Queen’s passing shows importance of succession


Ian Ferguson

The passing of Queen Elizabeth II has thrown the British Royal Family into transition and change. This centuries-old institution will certainly survive these times simply because of the clear structure and protocols around the business of succession. Yet, in the corporate world, the death of a business owner can have devastating consequences for employees, customers and family members alike.

This week, our column focuses on steps that a business can take when the owner or leader passes.

The first, and most important, question to be answered is whether the business can and should be continued. Many businesses, especially service-oriented ones such as a professional practice, cannot realistically be saved because its success was based almost entirely on the deceased owner’s efforts. In a medical practice, for example, patients will immediately go to other physicians, making continuity difficult. Unless a successor is equipped to step in immediately upon the owner’s death, there is likely no one at the ready to take over.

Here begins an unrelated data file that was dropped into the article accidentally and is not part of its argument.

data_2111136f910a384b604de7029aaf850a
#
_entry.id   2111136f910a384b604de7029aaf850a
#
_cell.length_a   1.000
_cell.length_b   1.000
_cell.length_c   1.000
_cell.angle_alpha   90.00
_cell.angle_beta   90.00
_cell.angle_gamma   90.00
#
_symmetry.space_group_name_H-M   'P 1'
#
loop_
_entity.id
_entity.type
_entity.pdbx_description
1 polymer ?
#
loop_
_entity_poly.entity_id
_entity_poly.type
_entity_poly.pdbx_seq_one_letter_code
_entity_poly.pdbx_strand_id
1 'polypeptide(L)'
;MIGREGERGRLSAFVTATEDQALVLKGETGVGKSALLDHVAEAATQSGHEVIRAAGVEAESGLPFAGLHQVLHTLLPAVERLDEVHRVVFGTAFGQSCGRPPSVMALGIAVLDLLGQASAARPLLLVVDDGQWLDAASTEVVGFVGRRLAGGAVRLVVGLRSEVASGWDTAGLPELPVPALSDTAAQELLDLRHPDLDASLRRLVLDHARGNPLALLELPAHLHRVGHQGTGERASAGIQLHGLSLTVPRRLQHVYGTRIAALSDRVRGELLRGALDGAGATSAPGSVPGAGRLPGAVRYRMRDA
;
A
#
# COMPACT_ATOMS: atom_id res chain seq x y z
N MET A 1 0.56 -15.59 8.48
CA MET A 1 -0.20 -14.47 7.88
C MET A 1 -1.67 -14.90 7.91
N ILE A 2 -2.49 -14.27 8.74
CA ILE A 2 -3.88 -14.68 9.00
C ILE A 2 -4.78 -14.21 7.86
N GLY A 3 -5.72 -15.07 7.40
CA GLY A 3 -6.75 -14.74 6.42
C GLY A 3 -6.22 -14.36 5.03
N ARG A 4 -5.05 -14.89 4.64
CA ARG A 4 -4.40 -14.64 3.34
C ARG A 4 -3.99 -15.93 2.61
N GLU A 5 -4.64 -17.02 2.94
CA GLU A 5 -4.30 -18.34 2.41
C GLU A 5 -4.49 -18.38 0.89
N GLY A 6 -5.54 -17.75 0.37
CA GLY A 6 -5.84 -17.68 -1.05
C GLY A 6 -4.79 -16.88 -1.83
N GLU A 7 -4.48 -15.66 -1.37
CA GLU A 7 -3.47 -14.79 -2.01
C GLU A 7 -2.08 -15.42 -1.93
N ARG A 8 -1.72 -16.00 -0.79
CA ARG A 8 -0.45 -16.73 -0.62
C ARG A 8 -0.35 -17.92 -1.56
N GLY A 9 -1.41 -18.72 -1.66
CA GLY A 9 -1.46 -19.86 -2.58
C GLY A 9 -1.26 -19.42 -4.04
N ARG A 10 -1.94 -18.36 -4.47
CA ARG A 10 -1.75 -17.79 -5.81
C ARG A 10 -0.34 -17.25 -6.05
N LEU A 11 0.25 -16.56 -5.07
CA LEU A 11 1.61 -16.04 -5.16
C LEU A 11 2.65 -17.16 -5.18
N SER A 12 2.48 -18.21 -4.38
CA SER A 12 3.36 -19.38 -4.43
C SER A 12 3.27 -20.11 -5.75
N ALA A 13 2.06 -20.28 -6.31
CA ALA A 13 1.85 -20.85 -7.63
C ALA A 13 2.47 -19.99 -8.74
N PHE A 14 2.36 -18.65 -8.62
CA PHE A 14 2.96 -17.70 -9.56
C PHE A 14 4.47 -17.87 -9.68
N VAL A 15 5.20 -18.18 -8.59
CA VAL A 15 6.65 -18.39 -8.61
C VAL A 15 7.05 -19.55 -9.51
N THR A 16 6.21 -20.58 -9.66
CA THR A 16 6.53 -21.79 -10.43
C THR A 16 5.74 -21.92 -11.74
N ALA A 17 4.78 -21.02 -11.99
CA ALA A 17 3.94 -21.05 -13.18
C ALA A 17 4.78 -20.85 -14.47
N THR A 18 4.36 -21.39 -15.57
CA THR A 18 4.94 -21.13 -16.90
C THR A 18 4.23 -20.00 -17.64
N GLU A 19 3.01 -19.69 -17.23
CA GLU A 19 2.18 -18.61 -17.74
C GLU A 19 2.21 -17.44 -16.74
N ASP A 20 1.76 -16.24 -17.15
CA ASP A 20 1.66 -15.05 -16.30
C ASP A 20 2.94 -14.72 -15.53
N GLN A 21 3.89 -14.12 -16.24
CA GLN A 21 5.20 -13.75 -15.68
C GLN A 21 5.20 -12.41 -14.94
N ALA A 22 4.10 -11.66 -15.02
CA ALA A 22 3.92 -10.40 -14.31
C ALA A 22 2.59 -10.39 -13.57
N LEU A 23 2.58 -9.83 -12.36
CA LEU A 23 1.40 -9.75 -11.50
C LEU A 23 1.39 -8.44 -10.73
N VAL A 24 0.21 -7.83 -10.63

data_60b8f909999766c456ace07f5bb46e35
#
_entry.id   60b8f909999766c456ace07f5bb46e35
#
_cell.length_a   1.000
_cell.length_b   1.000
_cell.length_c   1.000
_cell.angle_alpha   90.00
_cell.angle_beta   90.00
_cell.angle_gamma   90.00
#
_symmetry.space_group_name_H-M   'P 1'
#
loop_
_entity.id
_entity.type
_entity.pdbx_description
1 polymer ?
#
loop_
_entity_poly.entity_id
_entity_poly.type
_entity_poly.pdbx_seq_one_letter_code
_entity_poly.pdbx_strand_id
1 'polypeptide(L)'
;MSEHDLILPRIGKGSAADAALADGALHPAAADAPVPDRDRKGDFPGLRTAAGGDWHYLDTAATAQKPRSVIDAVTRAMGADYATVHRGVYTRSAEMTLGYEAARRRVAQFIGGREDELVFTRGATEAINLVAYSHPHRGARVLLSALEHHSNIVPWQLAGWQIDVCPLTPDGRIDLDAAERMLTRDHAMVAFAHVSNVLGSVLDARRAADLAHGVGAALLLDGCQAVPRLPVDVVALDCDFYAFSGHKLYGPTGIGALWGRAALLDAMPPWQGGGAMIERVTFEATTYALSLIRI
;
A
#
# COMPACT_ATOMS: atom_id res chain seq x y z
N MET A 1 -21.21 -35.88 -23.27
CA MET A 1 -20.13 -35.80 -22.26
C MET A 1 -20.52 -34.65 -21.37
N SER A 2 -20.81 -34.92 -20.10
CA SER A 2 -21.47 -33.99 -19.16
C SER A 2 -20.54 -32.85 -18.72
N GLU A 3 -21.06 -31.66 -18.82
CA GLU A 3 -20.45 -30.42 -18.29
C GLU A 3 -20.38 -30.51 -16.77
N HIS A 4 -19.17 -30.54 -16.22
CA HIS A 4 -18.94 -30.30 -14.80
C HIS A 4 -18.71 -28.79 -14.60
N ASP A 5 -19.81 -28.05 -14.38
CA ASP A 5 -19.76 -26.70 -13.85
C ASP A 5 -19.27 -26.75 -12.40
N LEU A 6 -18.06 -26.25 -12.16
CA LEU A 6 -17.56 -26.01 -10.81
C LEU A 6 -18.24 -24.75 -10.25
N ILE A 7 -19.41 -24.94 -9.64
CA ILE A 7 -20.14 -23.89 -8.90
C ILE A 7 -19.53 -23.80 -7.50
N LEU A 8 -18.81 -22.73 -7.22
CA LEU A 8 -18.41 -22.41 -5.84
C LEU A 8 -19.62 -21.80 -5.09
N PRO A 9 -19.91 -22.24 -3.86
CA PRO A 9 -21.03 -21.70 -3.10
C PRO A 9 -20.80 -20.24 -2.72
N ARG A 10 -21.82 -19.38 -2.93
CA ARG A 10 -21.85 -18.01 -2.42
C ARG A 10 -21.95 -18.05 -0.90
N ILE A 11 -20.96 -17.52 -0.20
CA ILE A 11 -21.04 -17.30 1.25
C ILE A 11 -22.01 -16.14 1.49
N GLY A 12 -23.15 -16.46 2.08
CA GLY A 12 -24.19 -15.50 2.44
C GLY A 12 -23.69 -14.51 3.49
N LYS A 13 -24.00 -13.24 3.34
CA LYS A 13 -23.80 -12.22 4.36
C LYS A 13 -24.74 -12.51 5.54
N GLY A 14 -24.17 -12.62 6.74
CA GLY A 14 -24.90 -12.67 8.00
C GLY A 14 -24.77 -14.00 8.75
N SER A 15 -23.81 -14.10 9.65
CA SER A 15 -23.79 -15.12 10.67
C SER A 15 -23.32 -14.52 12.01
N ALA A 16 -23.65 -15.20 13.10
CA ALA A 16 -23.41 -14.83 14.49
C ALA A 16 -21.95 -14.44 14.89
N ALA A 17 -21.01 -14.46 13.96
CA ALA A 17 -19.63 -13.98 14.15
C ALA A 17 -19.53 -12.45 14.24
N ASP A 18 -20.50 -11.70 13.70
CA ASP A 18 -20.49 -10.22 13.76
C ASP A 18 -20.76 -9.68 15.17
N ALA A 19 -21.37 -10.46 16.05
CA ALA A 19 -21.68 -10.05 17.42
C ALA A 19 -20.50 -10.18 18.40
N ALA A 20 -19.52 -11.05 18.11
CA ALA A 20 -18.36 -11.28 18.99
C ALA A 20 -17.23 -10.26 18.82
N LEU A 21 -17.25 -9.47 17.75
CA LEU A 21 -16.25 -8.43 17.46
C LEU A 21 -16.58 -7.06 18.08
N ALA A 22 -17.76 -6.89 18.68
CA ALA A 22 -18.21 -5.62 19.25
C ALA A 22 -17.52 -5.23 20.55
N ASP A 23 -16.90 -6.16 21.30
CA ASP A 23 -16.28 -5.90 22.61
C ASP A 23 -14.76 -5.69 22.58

Aside from your own emotions after such a loss, there is the challenge of being in the midst of operating a business. While you want to grieve and deal with the loss, you also want to carry on the business in their honour and continue serving customers who have come to depend on your brand. Yet you also do not want to be insensitive over such a loss. Knowing how to handle the loss of a business owner can be overwhelming, but there are ways you can begin to approach it.

Even with such a loss, you have to continue with the business. The owner would have wanted you to make sure it was “business as usual”. Let employees know what has happened, and emphasise the importance of continuing to work. Take the time to share feelings if you have this type of rapport with your team. This humanises the situation while also helping you to start talking about some of what you are experiencing. It is an important step in the grieving process, and one that your team will respect you for doing.

Depending on the situation, you may have some tough decisions ahead. This death may mean you have to liquidate the business or sell out to the owner’s heirs. There is a lot to think about and discuss with other stakeholders. A huge and deliberate effort must now be made to delegate and reassign some of the responsibilities normally managed by the deceased to others within the operation.

• NB: Ian R Ferguson is a talent management and organisational development consultant, having completed graduate studies with regional and international universities. He has served organsations, both locally and globally, providing relevant solutions to their business growth and development issues. He may be contacted at tcconsultants@ coralwave.com.


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